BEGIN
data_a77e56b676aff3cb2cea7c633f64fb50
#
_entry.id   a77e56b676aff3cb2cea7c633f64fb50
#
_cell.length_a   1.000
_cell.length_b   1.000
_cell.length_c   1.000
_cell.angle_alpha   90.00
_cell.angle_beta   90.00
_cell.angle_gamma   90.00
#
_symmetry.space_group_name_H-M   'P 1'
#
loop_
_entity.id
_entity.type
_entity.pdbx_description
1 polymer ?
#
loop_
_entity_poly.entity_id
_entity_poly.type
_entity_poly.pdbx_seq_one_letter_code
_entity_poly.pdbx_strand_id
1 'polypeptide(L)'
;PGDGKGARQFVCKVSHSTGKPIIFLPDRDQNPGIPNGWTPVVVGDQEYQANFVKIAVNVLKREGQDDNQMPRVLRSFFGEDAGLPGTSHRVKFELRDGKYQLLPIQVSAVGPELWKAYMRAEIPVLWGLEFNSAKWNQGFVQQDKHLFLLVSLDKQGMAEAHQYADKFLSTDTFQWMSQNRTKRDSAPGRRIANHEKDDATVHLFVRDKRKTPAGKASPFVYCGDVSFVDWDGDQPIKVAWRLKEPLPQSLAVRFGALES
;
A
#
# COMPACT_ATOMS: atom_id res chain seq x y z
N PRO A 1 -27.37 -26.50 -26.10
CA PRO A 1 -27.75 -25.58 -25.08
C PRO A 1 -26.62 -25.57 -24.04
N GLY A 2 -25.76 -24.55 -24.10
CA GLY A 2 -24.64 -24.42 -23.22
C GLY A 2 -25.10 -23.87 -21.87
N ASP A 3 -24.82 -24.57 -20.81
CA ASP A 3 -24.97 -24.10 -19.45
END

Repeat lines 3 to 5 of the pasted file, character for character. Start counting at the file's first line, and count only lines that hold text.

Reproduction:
_entry.id   a77e56b676aff3cb2cea7c633f64fb50
#
_cell.length_a   1.000